While Shavit believes that the Joint Comprehensive Plan of Action (JCPOA) does a good job of limiting Iran’s existing program, he argues that it also empowers Iran to develop a more extensive and powerful program in the future.

Shavit contends that this would allow Iran to “[become] in 2025 a muscular nuclear tiger ready to spring forward, with an ability to produce dozens of nuclear bombs.”

Shavit was not only bothered by the future outcomes of the JCPOA, but also with the tone of the agreement.

An example of Shavit’s observation is found in a section of the JCPOA (pdf) that addresses how Iran and the P5+1 powers may confront suspicions that either party is in non-compliance with the deal’s obligations, and seemingly draws an equivalence between the two.

The United Nations Security Council (UNSC) sanctions were imposed due to Iran’s non-compliance with the Nuclear Nonproliferation Treaty (NPT).

Following the vote by the UNSC, Iran’s President Hassan Rouhani stated:

“Iran sought to establish its right to enrichment, and today, the UNSC has explicitly acknowledged our country’s enrichment right,” Rouhani said during a cabinet session on Wednesday.

The six countries that were parties to the negotiations on Iran’s nuclear program admitted that the anti-Iran sanctions had been ineffective, the Iranian president said, adding that the UNSC, which itself imposed a series of sanctions on Tehran, unanimously endorsed a draft resolution on the lifting of the bans.

In summing up his final impression of the deal, Shavit stated, “The fact is that Iran is unrepentant, does not promise a change of course and takes an almost supercilious attitude toward the other parties. As though it had been a campaign between Iran and the West, and Iran won and is now dictating the surrender terms to the West.” (via TheTower.org)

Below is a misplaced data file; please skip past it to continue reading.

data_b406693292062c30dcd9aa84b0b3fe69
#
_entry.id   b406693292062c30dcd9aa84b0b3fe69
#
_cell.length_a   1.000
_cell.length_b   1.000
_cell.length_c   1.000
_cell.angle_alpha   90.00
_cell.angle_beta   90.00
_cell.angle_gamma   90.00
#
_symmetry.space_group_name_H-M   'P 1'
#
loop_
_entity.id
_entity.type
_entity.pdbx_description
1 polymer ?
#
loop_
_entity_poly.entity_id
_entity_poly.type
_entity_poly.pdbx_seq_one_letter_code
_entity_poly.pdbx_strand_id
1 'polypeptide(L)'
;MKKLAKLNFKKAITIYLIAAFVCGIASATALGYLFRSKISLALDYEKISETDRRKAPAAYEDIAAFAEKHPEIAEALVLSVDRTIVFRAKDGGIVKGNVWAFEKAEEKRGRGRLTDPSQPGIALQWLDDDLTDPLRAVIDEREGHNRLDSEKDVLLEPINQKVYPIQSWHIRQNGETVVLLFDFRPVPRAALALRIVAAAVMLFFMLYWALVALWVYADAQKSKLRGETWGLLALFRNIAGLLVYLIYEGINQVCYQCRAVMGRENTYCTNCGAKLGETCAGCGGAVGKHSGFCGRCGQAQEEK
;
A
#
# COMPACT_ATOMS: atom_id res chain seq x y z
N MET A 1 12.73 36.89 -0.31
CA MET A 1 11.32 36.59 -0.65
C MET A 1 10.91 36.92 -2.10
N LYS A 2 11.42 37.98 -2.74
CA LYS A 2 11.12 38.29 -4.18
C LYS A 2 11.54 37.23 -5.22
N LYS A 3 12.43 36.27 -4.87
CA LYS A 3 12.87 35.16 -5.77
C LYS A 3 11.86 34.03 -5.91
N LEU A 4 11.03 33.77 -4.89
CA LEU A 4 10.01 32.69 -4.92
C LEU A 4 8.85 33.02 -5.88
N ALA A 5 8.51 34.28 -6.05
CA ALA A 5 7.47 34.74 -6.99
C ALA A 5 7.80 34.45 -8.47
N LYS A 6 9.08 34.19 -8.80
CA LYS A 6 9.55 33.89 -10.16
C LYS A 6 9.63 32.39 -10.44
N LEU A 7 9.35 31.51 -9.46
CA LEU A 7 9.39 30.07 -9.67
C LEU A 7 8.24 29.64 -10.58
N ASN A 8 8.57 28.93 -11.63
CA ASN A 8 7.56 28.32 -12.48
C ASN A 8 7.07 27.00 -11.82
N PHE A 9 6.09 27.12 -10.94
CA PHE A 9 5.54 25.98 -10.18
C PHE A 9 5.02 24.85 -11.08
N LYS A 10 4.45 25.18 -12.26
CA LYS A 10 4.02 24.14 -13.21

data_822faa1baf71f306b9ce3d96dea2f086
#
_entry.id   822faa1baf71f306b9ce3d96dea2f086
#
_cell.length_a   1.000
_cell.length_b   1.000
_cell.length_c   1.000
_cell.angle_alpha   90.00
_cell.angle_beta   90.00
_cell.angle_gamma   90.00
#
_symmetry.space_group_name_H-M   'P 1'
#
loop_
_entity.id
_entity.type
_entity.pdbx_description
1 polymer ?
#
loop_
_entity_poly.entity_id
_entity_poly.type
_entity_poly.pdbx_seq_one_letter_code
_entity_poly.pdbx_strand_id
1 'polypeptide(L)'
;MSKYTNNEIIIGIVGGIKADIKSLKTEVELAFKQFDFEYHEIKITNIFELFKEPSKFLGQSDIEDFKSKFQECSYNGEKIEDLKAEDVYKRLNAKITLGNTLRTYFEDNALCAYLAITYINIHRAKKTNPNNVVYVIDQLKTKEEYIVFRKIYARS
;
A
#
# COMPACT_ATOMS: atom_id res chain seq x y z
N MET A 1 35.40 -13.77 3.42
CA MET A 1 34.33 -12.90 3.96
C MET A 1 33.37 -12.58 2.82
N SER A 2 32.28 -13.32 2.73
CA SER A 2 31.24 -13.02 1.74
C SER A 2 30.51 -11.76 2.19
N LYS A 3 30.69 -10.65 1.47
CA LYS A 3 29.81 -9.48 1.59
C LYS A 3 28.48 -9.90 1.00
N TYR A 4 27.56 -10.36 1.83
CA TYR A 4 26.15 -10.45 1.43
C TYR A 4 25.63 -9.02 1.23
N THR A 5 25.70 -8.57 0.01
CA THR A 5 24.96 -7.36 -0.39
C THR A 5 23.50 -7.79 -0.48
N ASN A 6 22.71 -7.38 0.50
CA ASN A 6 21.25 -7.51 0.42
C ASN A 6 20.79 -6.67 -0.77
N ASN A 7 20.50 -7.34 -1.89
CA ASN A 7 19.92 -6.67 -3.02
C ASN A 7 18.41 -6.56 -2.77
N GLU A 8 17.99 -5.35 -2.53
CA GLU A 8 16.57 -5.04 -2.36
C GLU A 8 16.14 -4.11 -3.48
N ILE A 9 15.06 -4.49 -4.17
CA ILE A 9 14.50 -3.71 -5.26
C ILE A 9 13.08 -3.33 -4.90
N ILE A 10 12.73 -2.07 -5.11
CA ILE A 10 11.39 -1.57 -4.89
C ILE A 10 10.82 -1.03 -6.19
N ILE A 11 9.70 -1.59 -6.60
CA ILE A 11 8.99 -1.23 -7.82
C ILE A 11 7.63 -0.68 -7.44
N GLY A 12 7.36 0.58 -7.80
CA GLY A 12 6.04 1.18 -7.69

50 years after Israelis invented modern drip irrigation, they’re fine-tuning it to work better than ever for a world that faces food shortages. Drip irrigation increases crop yield, quality and consistency, while using less water per unit of land — benefiting farmers, consumers and the planet. This year, Netafim – the multinational company founded at Kibbutz Hatzerim in 1965 to commercialize Blass’s technology – is celebrating its 50th anniversary at a time when the fertile field of “precision agriculture” offers ever more efficient ways to irrigate crops as well as monitor and control the process. Netafim’s Indian subsidiary is now involved in the world’s largest integrated micro-irrigation project, and on July 21 the company signed a $17 million agreement with Vingroup in Vietnam to supply greenhouse structures, drip products, and climate control systems, for one of Southeast Asia’s largest greenhouse projects. Last year, Netafim introduced its uManage platform that sends continuous data between the irrigation controller and sensors in the field and the monitoring station in the office. This year, Netafim launched Aries, its next-generation low-flow irrigation drippers designed to boost yields under harsh water conditions.  “With the world population expected to grow rapidly over the next few decades, there is a need to significantly increase food production,” said Netafim CEO Ran Maidan. “Our next-generation low-flow drippers are part of the global effort to fight food scarcity.” (via Israel21c)